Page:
There are some calls in Washington for the head of the Consumer Product Safety Commission to step down. Nancy Nord is under fire for doing something virtually unheard of in Washington — she opposes a plan to expand her agency.
With all the product recalls in recent months, the commission has been in the public spotlight, and lawmakers have decided to act with a new bill.
"What we're trying to do is completely revamp the Consumer Product Safety Commission, and the reason we're doing that, is because they are completely overwhelmed right now," Sen. Mark Pryor, D-Ark., said.
The legislation would more than double the agency's funding over seven years, and mandates the hiring of at least 100 additional staffers.
Despite the additional funds, the woman in charge at the CPSC is objecting.
"If I see a provision in the bill that is going to get in the way of our doing our job right, I feel I have a responsibility to speak out," Nord, the acting CPSC chairman, said.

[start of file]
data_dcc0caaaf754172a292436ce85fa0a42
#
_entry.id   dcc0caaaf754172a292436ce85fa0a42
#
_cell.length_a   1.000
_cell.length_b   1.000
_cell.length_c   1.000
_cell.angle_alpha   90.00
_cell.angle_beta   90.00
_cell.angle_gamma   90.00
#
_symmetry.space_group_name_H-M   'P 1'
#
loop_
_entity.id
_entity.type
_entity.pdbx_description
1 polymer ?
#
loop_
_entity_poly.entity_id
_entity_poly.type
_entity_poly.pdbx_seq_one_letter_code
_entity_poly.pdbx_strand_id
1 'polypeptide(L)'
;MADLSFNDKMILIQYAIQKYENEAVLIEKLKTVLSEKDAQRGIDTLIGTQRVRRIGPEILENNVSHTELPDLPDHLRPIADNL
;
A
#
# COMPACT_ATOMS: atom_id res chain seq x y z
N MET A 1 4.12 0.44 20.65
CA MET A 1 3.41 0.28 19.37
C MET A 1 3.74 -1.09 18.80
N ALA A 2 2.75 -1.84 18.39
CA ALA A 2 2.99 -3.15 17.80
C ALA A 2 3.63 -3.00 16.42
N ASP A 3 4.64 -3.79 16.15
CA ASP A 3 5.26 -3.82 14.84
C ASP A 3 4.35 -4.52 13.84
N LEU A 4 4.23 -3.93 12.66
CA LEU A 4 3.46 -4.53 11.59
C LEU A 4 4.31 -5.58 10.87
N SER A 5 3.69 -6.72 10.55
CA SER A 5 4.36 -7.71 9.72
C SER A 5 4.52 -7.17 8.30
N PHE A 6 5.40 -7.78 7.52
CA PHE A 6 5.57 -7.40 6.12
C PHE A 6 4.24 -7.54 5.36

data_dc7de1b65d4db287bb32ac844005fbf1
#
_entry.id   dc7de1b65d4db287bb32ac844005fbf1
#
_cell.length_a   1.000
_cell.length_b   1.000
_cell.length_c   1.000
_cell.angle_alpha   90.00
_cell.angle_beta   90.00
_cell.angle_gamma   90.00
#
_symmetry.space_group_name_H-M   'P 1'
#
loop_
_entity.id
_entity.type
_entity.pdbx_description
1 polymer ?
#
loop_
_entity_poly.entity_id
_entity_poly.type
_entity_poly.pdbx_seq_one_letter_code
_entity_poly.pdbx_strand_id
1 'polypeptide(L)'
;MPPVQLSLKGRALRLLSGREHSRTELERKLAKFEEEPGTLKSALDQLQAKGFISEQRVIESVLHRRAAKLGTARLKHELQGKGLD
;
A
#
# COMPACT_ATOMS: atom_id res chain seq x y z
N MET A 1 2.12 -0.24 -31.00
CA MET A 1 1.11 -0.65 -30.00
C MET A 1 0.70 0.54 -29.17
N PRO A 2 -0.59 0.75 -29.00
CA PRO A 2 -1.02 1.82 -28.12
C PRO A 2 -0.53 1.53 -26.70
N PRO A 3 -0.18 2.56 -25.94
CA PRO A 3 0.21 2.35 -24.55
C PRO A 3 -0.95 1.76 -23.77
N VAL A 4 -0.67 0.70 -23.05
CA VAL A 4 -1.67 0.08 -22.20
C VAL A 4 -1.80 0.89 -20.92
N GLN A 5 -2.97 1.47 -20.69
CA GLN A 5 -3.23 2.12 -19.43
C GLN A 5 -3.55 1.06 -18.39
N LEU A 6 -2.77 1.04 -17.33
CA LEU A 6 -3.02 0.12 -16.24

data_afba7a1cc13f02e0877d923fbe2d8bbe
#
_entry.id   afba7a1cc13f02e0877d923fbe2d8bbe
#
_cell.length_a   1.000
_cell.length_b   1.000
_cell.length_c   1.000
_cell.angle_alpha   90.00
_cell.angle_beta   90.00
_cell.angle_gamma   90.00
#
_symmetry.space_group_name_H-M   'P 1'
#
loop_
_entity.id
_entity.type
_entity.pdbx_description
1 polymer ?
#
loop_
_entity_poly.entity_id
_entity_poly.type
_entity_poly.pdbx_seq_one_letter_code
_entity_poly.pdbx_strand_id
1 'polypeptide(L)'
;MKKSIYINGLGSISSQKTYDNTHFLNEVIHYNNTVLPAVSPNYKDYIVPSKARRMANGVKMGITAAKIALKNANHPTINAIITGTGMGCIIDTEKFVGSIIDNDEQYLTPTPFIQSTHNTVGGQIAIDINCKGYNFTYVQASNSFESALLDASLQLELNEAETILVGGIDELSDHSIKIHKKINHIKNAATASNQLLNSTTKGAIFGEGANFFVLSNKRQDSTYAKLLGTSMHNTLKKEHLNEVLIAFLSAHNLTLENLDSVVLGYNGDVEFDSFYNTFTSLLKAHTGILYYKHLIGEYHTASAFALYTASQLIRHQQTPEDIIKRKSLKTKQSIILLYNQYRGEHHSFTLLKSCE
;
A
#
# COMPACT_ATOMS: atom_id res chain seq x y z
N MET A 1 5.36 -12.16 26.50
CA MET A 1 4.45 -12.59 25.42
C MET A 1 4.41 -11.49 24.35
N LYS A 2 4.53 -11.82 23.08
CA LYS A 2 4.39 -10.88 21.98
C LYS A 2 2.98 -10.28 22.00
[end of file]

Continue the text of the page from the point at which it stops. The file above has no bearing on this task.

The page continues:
Nord is opposed to major portions of the bill. For example, she disagrees with increasing fines to as much as $100 million for companies that don't quickly report a product that may be defective.
Nord insists this provision would result in worried companies reporting every little safety concern, and inundating the agency.
Consumer groups scoff at that.
"We wonder who they are protecting. Are they protecting manufactures, or are they protecting consumers?" Donald Mays of Consumer Reports asked.
And some Democrats are asking the same question.
"This is the agency that deals with regulation. She is charged with doing that. If she doesn't believe we ought to be doing it, I think it's time for her to resign," Rep. Rosa DeLauro, D-Conn., said at a press conference.
The legislation is still in the very early stages, but it did move forward today on Capitol Hill, despite Nord's opposition to the plan.